Why is learning is important for how we

approach complex needs?

We know that Multiple Complex Needs is as entangled, messy and complex as a social problem can get. We have little formal evidence to inform how we should operate, and few off-the-shelf solutions to fund or commission that we can be confident will work. While severe and multiple disadvantage is a growing focus in policy and multi-agency partnership working, there is still no clear precedent for those of us doing this type of work.

When we tackle complex issues, uncertainty and ambiguity become defining features of our working lives. Mistakes and failures become guaranteed. Our powers of prediction are severely curtailed, and we can only feel our way through from one happening to the next.



In complex environments, learning is therefore the engine for system change. Lacking a map from ‘A to B’, learning can function as a compass to navigate complex system change processes, and to reorient ourselves when we lose our way.

In the context of the Multiple and Complex Needs network, we’ve been exploring multiple ways of learning together.

Vintage photo created by freepik - www.freepik.com</a>


This has included developing intelligence about the scale of severe and multiple disadvantage in York, and how our services and supports are organised to tackle it. We’re responding to the need to experiment with new ways of working, interrelating and involving people through the Multiple Complex Needs Network and York Systems Changers programmes. We’ve also begun to get more intentional about learning and documenting our learning.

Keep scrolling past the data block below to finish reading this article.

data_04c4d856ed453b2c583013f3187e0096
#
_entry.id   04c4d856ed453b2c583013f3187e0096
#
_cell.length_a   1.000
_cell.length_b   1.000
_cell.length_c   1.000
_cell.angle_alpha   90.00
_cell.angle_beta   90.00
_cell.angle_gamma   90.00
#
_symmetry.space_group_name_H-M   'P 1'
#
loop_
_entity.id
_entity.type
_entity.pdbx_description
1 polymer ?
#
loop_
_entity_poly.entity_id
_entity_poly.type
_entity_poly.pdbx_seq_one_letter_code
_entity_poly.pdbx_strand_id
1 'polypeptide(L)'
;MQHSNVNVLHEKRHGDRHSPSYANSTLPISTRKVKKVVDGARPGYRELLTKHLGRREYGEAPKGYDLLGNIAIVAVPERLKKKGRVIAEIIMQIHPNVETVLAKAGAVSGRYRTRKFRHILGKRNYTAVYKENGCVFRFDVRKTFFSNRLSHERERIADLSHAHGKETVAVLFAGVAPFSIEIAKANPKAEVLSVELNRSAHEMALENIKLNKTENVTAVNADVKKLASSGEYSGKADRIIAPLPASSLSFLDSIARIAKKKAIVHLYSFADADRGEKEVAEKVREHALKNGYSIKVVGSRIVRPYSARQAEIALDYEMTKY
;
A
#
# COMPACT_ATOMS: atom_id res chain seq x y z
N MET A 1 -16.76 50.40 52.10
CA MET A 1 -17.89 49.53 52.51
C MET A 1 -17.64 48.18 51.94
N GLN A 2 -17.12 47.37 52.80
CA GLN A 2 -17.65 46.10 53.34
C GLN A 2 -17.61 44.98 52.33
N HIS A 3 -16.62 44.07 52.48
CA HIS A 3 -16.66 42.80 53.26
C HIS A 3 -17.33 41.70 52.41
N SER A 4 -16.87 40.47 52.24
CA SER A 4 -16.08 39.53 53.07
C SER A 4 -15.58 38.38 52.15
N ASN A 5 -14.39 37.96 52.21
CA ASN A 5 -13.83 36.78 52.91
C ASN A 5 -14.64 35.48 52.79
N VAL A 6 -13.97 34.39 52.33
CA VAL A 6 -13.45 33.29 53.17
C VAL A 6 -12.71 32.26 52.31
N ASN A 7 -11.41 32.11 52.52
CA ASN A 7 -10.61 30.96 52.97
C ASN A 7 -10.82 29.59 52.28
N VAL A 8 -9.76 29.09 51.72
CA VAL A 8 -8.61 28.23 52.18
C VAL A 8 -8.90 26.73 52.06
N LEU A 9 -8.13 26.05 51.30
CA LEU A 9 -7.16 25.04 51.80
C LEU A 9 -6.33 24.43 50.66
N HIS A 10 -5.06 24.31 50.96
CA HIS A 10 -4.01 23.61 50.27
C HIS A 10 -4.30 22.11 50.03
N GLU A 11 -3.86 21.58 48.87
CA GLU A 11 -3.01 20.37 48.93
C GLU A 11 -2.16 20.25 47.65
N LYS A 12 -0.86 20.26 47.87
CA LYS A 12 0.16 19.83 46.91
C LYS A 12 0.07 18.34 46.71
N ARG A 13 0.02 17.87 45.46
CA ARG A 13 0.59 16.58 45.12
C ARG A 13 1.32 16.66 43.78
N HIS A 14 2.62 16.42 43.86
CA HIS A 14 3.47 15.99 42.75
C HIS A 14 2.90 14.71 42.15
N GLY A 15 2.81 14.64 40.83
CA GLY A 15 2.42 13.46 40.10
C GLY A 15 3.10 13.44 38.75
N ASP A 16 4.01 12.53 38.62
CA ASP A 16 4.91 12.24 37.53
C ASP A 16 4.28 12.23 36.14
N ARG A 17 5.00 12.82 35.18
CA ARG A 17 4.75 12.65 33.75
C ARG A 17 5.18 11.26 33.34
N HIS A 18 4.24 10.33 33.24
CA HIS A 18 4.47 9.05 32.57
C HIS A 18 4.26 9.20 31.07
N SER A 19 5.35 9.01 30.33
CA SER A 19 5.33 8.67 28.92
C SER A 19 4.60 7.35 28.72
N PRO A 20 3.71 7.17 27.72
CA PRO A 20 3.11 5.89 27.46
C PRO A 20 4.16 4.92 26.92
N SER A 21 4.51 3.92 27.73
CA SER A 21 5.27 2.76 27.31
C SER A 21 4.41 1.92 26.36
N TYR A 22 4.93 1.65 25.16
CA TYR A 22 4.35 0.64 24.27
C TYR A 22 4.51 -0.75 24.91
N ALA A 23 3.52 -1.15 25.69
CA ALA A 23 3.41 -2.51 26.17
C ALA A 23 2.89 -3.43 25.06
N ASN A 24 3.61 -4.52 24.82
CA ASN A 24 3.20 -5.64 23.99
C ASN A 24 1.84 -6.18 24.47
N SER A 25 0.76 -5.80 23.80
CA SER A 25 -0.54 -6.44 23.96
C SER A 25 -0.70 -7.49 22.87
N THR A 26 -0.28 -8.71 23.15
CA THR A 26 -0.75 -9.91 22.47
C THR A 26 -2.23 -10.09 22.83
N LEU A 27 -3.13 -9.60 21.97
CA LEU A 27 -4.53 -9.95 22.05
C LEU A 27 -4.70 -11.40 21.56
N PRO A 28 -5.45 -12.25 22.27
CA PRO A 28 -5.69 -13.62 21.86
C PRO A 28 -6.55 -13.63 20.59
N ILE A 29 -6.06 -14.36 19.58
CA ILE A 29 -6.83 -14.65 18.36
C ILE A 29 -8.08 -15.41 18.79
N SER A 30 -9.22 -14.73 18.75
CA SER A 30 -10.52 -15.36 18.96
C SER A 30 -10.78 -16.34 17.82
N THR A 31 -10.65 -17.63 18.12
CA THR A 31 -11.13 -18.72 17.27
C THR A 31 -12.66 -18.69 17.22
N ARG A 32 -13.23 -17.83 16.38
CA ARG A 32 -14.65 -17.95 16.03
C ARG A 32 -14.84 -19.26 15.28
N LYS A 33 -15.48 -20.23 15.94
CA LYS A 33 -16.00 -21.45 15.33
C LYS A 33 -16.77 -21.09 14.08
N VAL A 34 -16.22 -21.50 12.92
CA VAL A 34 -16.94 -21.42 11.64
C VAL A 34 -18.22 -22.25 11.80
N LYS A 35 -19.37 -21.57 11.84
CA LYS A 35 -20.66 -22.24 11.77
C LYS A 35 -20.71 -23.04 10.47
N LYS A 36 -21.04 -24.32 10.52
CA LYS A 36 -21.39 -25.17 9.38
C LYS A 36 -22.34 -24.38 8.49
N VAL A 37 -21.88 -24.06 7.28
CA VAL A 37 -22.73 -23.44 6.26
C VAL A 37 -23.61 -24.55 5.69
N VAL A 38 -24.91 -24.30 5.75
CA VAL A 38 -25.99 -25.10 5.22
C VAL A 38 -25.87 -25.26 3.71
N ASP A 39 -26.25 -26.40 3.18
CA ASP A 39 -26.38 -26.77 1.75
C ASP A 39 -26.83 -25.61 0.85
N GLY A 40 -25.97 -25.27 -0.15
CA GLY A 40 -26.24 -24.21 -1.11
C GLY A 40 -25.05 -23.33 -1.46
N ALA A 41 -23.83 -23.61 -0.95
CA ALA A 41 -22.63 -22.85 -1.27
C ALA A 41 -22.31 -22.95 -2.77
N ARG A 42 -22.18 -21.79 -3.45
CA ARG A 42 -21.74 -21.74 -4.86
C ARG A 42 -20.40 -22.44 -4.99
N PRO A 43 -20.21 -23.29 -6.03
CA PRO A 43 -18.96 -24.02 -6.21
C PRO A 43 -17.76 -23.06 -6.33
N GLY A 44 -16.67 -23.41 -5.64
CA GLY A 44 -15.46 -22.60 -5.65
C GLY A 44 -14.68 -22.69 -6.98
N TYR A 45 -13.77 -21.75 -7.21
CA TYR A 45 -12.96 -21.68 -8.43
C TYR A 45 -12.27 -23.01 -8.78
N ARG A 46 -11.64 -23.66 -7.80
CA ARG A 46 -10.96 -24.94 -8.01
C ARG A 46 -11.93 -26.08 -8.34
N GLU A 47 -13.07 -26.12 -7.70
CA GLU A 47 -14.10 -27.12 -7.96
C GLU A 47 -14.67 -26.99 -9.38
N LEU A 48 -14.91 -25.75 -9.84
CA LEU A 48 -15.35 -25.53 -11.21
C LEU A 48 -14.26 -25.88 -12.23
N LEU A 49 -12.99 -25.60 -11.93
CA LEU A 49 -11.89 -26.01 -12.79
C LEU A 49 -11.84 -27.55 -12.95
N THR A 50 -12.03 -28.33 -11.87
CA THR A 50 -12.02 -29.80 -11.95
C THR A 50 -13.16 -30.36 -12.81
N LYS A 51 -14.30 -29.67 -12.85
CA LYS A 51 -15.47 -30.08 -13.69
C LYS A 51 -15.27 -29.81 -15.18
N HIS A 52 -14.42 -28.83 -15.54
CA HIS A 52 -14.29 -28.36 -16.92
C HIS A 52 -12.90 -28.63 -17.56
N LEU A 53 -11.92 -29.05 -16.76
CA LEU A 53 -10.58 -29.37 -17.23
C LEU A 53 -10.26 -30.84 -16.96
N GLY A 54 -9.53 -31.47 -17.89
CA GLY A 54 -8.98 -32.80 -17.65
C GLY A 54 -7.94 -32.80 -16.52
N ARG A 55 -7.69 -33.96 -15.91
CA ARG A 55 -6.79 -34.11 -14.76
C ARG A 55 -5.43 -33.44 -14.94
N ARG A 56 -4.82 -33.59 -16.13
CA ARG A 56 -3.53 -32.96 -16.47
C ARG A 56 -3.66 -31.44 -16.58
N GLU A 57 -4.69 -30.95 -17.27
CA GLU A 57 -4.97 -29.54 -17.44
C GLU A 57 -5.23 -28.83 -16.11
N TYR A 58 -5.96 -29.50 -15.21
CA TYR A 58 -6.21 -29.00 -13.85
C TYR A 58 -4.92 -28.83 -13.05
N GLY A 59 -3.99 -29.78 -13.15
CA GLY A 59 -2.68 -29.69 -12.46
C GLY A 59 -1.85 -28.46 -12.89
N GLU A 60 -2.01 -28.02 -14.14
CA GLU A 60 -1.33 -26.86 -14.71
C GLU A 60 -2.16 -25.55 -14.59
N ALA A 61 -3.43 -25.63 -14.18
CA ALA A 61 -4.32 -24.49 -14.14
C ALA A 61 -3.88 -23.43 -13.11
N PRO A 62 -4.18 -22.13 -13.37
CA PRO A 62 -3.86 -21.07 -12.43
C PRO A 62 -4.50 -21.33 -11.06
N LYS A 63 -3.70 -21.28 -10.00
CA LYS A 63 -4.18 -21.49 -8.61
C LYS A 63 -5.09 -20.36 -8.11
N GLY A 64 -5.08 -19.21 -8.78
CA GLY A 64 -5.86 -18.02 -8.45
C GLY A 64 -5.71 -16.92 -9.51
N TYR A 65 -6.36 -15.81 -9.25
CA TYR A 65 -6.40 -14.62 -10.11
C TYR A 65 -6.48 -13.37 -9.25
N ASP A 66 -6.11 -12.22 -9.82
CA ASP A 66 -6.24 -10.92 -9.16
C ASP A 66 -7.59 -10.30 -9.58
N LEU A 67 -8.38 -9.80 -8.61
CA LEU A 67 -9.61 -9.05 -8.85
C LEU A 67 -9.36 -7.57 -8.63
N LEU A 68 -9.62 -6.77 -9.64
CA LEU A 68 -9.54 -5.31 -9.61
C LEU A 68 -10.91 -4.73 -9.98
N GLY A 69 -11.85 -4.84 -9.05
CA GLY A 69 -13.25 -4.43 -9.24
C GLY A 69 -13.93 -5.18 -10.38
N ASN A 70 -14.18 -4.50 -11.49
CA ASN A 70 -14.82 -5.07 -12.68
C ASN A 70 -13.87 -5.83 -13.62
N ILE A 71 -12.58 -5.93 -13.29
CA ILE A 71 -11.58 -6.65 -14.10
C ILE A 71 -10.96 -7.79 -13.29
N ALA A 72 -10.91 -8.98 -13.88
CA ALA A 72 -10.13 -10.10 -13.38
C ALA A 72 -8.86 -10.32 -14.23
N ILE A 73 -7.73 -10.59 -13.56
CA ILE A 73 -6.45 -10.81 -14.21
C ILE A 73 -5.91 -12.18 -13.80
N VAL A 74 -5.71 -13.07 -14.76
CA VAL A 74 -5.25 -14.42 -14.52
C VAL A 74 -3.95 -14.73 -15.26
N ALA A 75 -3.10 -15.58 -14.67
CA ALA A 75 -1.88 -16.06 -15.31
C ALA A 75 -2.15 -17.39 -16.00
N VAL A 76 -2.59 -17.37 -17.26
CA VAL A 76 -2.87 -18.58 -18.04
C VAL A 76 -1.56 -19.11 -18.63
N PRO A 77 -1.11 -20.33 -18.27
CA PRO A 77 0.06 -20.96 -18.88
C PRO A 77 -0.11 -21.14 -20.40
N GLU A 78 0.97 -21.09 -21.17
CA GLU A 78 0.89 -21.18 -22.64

With our learning partners at Newcastle Business School, the core facilitation team have developed a learning plan which recognises the need to capture information from a multitude of stakeholders to be able to tell our collective story of change with any authenticity. However the intention is everyone – people with lived experience, and committed people from all areas of public service – play an active part in this learning process. 

York MCN

15 Priory Street



Site artwork created by Jon Dorsett, Visual Facilitator